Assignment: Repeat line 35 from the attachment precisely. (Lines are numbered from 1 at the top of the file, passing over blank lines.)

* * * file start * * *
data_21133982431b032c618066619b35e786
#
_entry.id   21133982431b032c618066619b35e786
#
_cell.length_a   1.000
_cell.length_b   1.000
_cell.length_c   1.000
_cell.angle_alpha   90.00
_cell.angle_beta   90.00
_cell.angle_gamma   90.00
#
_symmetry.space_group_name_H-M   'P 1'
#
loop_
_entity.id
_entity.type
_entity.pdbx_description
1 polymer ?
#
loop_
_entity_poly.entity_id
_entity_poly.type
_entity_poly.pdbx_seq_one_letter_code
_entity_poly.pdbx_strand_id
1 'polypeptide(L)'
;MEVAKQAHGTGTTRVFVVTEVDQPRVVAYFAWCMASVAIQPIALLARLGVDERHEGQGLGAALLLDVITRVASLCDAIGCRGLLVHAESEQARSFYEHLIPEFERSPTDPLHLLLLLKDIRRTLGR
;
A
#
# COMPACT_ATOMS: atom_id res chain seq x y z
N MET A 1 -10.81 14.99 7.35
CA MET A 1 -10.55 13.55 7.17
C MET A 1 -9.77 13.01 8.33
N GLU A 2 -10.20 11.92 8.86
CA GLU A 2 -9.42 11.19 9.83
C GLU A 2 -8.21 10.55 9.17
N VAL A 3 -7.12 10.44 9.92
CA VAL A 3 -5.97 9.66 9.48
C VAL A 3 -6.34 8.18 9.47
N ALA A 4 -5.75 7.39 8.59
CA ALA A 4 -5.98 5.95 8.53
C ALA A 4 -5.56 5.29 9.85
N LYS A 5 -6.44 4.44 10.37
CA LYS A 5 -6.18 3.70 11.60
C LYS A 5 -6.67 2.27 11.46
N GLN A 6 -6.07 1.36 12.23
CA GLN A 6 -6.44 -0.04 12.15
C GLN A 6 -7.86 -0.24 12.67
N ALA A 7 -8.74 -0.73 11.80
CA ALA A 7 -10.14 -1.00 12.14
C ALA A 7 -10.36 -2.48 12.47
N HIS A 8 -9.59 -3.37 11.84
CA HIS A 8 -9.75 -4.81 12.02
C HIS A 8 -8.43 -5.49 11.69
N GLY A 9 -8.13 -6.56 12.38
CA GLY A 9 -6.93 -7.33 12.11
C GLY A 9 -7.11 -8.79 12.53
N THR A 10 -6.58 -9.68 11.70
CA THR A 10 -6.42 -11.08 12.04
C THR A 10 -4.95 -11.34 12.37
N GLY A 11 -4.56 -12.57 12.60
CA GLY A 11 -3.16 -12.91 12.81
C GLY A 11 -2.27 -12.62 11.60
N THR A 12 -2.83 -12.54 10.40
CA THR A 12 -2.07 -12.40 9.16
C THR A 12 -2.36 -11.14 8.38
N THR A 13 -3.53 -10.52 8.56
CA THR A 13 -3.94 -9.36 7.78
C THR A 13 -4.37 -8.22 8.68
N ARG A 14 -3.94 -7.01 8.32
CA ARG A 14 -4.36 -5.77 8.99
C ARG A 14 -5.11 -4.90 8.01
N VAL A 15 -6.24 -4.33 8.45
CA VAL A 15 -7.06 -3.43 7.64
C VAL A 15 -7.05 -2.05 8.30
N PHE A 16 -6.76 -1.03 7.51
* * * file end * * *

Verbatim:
CA GLU A 2 -9.42 11.19 9.83